Partisan politics, Congress' legislative language, and interest group lobbying are about to turn America's 160 million workers into guinea pigs. We're all about to be part of a huge study on whether unemployment insurance keeps people out of the labor market. The biggest variable in this 50-state experiment is the new unemployment benefits created during the pandemic. Republican governors in nearly two dozen states are rolling back key benefits that helped people through the downturn: expansions in unemployment insurance to workers not previously covered, increased length of coverage for unemployed workers, and topped-up weekly payments are some of the initiatives.
As the U.S. economy bounces back from the COVID-induced downturn, some employers say they’re having a hard time finding workers. GOP lawmakers like Rep. David Rouzer (N.C.) blame the safety net. “This is what happens when you extend unemployment benefits too long and add a $1400 stimulus payment,” Rouzer said on Twitter last week, posting a photo from a Hardee’s that said it was closed for lack of staff. “Right when employers need workers to fully open back up, few can be found.” It’s a dubious argument. Republicans said this same thing last year when Congress passed a big relief bill that added $600 per week to state unemployment benefits for four months. Democrats “are going to make the next four months impossible for small businesses to hire,” Sen. Lindsey Graham (R-S.C.) said.
With tax season well underway, many Americans who lost their jobs due to the coronavirus pandemic and found some relief in supercharged unemployment benefits last year are discovering that they now owe the federal government hundreds—even thousands—of dollars in surprise payments, an economic nightmare for low-income people and a looming political catastrophe for the party currently in power. Because unemployment benefits in the United States are classified as taxable income, a potentially significant portion of the estimated 40 million Americans who received unemployment insurance (UI) in 2020 "will be in for a rude awakening" when they find out "they are on the hook for thousands of dollars in owed income taxes at the federal and, in some cases, the state level," Brian Galle and Elizabeth Pancotti warned in a report for The Century Foundation last month.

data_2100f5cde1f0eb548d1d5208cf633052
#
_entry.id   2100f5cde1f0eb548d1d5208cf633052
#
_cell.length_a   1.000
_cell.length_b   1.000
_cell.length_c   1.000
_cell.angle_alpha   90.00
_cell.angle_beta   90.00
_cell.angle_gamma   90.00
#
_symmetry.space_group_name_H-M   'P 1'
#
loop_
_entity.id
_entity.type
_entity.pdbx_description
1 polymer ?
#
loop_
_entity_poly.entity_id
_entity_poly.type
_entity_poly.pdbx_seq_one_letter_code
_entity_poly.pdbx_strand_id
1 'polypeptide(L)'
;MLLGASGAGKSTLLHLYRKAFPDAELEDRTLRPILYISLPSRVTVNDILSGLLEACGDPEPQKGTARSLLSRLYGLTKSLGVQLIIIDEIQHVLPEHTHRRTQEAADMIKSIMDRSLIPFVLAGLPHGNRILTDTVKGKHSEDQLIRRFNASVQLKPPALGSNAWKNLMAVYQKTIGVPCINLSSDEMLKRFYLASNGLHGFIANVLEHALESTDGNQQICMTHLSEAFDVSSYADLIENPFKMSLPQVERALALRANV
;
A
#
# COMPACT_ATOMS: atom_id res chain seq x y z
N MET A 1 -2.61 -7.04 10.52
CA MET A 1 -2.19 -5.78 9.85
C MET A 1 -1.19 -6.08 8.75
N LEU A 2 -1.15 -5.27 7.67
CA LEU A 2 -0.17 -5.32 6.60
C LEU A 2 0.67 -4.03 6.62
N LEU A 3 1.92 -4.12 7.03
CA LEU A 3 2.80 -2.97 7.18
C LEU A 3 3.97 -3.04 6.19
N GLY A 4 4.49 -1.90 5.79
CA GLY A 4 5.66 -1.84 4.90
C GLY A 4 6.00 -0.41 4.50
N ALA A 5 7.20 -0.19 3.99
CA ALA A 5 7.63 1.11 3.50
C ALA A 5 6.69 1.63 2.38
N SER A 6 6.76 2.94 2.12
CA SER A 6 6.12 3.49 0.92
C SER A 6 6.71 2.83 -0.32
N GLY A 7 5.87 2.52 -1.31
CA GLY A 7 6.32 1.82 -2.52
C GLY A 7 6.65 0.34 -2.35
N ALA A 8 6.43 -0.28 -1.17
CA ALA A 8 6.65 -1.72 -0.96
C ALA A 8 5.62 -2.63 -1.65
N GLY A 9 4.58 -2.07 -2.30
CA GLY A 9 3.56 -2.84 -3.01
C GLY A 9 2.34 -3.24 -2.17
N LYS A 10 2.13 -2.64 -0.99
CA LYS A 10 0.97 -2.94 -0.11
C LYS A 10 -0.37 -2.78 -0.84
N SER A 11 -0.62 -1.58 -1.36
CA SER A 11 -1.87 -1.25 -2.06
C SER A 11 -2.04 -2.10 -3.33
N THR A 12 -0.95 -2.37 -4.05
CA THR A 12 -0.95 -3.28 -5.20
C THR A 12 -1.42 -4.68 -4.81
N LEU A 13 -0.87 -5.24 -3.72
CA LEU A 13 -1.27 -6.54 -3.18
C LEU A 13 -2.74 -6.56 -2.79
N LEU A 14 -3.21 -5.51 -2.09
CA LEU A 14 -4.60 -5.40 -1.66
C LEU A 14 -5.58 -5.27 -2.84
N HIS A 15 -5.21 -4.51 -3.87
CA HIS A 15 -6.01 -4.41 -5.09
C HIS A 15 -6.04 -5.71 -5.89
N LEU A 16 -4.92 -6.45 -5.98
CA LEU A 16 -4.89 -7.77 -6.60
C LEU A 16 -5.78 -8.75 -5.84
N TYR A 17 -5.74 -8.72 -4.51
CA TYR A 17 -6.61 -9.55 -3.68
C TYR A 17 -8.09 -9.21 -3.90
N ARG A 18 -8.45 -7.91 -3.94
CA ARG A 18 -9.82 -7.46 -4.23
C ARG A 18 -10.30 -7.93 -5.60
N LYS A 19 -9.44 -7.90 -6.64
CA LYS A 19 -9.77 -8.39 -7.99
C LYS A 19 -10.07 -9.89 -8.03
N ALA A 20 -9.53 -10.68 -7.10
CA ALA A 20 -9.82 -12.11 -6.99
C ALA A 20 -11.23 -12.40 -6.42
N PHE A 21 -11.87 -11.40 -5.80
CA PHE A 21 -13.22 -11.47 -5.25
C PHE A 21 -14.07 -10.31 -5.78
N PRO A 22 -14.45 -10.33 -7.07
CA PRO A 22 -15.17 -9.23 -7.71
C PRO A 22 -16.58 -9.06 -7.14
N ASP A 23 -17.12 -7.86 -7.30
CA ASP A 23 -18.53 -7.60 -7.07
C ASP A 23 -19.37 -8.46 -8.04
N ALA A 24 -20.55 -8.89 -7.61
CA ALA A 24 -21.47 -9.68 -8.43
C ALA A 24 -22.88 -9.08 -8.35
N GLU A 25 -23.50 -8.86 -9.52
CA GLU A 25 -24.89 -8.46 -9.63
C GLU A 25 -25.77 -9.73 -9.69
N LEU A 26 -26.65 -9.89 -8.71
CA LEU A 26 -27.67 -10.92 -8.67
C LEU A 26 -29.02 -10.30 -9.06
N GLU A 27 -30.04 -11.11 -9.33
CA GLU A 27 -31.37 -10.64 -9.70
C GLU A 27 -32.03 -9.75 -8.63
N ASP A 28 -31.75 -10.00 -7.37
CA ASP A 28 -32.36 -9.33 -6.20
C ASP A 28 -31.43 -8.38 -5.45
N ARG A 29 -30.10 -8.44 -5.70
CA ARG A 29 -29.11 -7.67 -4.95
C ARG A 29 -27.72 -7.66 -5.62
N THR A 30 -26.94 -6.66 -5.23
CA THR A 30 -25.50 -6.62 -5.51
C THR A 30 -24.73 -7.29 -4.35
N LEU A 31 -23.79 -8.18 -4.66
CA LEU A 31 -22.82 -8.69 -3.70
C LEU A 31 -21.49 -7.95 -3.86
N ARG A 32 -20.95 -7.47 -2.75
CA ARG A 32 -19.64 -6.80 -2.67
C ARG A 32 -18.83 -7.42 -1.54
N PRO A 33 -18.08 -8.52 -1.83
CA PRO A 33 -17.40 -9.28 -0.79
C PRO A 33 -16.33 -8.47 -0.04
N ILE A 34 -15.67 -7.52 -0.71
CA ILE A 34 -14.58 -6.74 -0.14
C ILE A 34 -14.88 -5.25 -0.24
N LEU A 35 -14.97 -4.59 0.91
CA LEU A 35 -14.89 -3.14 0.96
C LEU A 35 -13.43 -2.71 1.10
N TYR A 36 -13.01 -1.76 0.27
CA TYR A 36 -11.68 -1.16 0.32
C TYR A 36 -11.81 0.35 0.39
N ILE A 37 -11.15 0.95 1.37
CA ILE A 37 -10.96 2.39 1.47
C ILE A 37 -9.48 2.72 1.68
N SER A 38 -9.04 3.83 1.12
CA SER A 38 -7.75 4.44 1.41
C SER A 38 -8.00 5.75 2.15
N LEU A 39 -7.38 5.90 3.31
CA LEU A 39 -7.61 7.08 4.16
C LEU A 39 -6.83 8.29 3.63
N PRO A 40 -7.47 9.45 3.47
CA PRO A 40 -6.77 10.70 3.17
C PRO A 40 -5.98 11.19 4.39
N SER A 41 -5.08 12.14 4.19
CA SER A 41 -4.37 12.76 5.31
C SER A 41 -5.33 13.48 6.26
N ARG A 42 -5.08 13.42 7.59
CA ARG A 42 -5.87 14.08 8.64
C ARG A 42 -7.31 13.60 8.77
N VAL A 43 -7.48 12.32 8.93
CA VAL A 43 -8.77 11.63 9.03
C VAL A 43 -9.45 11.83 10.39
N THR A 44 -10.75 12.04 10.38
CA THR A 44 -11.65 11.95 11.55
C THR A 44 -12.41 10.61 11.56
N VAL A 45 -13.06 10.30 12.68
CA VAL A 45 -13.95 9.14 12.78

Our unemployment insurance system has failed the country at a moment of great need. With tens of millions of workers struggling just to pay rent and buy food, Congress was forced to pass two emergency spending bills, providing one-time stimulus payments, special weekly unemployment insurance payments, and temporary unemployment benefits to those not covered by the system. And, because of their limited short-term nature, President Biden must now advocate for a third. The system’s shortcomings have been obvious for some time, but little effort has been made to improve it. In fact, those shortcomings were baked into the system at the beginning, as President Roosevelt wanted, not by accident.
Washington, DC - Congressional leaders agreed Sunday on a nearly $900 billion economic aid package to extend federal unemployment payments and forgivable loans for small businesses, and to give direct cash payments to many Americans. The leaders — under increasing pressure from constituents and rank-and-file lawmakers, and confronted with both a slowing economy and surging coronavirus infections and related deaths — are racing to pass it into law before millions of Americans lose their financial lifeline. The final text of the aid package, the second largest in U.S. history, was expected to become available Sunday evening, leaving members of Congress little time to review it before voting Monday.